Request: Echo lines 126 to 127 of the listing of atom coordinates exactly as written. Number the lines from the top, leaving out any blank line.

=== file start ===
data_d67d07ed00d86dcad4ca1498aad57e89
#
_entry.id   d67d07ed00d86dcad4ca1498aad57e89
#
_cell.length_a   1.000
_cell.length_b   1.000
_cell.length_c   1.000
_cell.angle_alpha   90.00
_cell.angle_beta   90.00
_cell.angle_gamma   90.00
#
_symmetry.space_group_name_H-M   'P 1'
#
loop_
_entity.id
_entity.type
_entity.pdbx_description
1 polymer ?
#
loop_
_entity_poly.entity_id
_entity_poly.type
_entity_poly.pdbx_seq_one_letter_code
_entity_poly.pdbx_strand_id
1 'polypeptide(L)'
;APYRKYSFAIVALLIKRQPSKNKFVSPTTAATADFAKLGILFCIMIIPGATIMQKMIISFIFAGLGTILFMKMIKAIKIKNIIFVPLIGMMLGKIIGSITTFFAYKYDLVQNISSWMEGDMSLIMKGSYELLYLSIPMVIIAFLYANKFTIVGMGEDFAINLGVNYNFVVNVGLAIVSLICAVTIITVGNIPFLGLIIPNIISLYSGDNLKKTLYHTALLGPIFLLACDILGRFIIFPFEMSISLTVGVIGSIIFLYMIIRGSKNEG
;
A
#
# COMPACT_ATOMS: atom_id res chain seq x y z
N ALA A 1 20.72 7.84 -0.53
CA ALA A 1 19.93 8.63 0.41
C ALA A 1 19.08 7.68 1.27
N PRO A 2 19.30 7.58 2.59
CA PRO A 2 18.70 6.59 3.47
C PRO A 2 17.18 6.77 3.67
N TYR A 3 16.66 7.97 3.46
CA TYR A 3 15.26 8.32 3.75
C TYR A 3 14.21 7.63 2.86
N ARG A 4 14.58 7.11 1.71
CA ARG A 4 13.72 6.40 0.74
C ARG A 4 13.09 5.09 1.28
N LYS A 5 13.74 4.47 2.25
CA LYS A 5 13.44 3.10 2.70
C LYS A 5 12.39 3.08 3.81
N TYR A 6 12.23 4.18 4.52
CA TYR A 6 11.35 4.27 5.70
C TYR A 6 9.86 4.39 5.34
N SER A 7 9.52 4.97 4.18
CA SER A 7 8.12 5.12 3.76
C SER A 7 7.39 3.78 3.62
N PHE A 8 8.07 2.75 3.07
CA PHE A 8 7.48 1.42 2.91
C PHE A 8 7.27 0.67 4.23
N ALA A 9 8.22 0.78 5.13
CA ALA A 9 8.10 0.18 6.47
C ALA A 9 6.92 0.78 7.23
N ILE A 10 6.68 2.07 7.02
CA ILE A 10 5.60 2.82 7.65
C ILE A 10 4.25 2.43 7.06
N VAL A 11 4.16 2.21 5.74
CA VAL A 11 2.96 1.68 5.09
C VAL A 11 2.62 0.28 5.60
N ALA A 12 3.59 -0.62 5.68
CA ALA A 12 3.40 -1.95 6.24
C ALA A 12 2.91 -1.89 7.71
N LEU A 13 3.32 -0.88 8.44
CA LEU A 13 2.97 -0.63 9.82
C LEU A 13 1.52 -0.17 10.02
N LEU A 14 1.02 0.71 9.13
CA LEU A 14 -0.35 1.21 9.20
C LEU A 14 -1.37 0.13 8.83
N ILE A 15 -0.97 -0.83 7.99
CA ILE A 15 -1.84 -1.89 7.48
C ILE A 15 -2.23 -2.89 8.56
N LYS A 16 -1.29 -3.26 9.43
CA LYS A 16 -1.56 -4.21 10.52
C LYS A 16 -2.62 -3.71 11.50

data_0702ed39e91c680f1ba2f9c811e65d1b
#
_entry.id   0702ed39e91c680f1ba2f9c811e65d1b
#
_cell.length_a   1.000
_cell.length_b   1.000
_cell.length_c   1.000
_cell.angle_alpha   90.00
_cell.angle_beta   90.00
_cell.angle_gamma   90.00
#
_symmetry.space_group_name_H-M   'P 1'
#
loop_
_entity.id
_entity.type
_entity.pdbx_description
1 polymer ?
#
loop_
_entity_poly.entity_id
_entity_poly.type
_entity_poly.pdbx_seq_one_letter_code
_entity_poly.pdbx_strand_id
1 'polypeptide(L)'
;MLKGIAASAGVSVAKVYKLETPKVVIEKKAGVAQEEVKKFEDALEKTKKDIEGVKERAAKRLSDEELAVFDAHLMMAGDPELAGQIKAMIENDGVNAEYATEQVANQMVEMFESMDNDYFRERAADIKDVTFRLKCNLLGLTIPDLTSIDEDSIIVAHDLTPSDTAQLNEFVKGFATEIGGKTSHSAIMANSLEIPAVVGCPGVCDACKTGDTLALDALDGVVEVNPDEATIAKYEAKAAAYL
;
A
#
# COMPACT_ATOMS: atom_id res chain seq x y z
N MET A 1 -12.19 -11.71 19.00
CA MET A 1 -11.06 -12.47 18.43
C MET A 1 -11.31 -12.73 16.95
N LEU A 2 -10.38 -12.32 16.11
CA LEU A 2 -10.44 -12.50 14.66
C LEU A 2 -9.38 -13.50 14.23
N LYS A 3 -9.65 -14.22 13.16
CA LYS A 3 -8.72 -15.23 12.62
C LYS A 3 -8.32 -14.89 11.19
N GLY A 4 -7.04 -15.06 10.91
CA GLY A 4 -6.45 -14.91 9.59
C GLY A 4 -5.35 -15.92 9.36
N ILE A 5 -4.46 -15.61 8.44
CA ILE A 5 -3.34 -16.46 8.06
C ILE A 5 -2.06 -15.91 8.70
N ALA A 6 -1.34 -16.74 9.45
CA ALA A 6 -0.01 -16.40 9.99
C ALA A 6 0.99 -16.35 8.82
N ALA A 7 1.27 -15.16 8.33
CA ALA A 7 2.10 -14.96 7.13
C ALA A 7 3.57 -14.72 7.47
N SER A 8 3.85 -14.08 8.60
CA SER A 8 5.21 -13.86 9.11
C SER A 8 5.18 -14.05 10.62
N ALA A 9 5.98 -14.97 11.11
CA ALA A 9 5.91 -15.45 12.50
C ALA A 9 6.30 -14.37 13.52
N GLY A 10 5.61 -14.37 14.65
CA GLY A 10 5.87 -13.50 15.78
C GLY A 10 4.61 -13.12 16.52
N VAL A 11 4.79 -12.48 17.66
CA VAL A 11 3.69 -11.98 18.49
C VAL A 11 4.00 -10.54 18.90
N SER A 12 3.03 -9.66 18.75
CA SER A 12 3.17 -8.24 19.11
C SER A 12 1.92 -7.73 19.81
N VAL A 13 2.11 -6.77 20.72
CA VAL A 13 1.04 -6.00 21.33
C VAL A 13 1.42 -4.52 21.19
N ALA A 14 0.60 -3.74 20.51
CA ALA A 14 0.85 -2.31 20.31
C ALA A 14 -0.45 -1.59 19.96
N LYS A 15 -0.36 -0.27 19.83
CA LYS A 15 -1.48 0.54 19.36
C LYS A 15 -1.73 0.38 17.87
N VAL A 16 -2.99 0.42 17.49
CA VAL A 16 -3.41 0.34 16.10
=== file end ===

C ALA A 6 0.99 -16.35 8.82
N ALA A 7 1.27 -15.16 8.33